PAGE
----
WKU finds creative solutions to alleviate debt concerns


Josh Moore

Graduating seniors will soon leave a campus quite different than the one they first walked onto as freshmen four or five years ago.

In those five years, WKU has finished about a dozen construction projects, from renovating the historic Van Meter Hall to building the 120,000-square-foot Ransdell Hall.

But an aggressive building campaign comes at a price.

Jim Cummings, WKU’s chief financial officer, said the university is like most businesses and families in that it has to borrow money for many of its big projects — those the state doesn’t provide money for.

As of June 30, 2010, WKU had a debt of $144.7 million, most of which is owed for bonds sold to pay for construction projects. Bonds allow investors to lend money to an entity, such as WKU, which then repays the debt with interest. WKU will make payments twice a year until it’s paid off.

WKU’s bonds and other debt will be repaid over the next 20 years or so, along with $62.3 million in interest, according to the university’s 2010 audit report.

Those numbers don’t include $81.1 million that the Student Life Foundation owes for bonds which paid for dorm renovations.

The university will sell another $33.5 million in bonds, probably in early 2012, to renovate Downing University Center, Cummings said.

Just last week the Board of Regents approved a $70 per semester student fee to pay back those bonds over the next 20 years.

Cummings isn’t concerned about WKU’s growing debt.

“I wouldn’t be comfortable sitting in this chair and doing the job I’m doing if I felt like we were incurring more debt than we could pay,” he said.

Cummings noted that Standard & Poor’s, an independent company that rates institutions’ credit scores, upgraded WKU’s rating from “stable” to “positive” in February. Their report cited, among other reasons, continued enrollment growth and a manageable debt burden for the upgrade.

That’s enough for President Gary Ransdell.

“These are the people that would tell us if our debt is out of balance,” he said.

Ransdell said he isn’t concerned about WKU’s debt, because it isn’t a significant amount of the university’s annual budget.

WKU will pay $12.7 million toward debt during the 2010-2011 school year, according to university budget documents. That’s about 4.7 percent of the $270.9 million unrestricted budget, which comes mostly from tuition and state appropriations.

 “Julie and I built a house recently,” Ransdell said. “I wish our mortgage payment was only 4.7 percent of my income.”

Associate history professor Eric Reed said it’s not the amount WKU spends on paying debt that worries him, but the fact that the money could go to academics instead.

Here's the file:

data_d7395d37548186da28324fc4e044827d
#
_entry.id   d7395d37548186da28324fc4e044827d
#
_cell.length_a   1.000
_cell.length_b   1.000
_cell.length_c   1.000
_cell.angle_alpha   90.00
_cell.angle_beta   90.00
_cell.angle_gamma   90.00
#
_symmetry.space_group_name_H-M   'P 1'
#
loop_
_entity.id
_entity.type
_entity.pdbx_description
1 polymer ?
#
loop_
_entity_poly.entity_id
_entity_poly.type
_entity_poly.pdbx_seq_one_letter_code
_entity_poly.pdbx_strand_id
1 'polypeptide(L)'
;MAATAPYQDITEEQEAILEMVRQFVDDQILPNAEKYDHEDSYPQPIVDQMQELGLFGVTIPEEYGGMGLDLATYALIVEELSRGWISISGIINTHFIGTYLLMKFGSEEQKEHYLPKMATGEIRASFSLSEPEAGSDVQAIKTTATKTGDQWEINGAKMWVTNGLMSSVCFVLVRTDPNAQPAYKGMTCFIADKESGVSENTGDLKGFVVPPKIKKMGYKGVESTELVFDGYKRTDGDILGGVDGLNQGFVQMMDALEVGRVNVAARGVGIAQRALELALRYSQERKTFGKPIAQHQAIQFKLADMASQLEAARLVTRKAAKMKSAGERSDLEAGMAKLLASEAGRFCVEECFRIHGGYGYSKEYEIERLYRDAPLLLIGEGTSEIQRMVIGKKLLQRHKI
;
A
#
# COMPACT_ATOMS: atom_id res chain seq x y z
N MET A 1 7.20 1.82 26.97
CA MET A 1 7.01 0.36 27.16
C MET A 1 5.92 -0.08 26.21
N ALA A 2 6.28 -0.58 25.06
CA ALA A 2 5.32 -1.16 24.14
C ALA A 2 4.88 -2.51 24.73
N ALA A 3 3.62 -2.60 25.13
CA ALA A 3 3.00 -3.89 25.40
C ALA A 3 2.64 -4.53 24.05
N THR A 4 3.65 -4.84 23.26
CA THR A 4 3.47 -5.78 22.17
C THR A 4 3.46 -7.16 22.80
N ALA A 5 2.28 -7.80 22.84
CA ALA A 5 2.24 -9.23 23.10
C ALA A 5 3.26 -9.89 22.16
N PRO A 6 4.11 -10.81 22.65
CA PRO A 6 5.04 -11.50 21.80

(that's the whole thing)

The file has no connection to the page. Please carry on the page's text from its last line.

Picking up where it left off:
“We have limited resources, and when we spend a dollar on something, we can’t spend it on something else,” he said. “If we spend a dollar on buildings, we can’t spend it on academics. If we spend a dollar on athletics, we can’t spend it on new faculty.”

With less state money going to universities, tuition and other money becomes more important, Reed said.

Ransdell said that going forward the priority will have to be on hiring new faculty and increasing academic quality.

“Most of what we’ve done in the past have been exceptional things,” he said. “We’re just not going to have the window of opportunity to fund those exceptional things much more in the future.”

A campus needing a transformation

When Ransdell, a 1973 WKU graduate, became president in 1997, he wasn’t happy with the campus he returned to. He said the buildings were old and deteriorating, and the last academic building was built in 1976.

“So we were in desperate need of not only additional academic space, but the space that we had was in pretty bad shape,” Ransdell said.

He said the campus was on the verge of losing the beauty and distinctiveness that attracted students to WKU.

“I had no idea how we were going to go about it, but that clearly had to be something that my time as president had to focus on,” Ransdell said. “It was rebuilding the campus and restoring the grounds to their natural beauty.”

Construction projects on campus can generally be paid for in three ways. The state can provide the money, as it did to build Mass Media and Technology Hall and Ransdell Hall, the new home of the College of Education. Or the university can find the money itself, either through collecting private donations or selling bonds.

Donations funded the new Chandler Chapel and will soon pay for the new Augenstein Alumni Center, while bonds have paid for the renovations to Preston Center and construction of the music hall.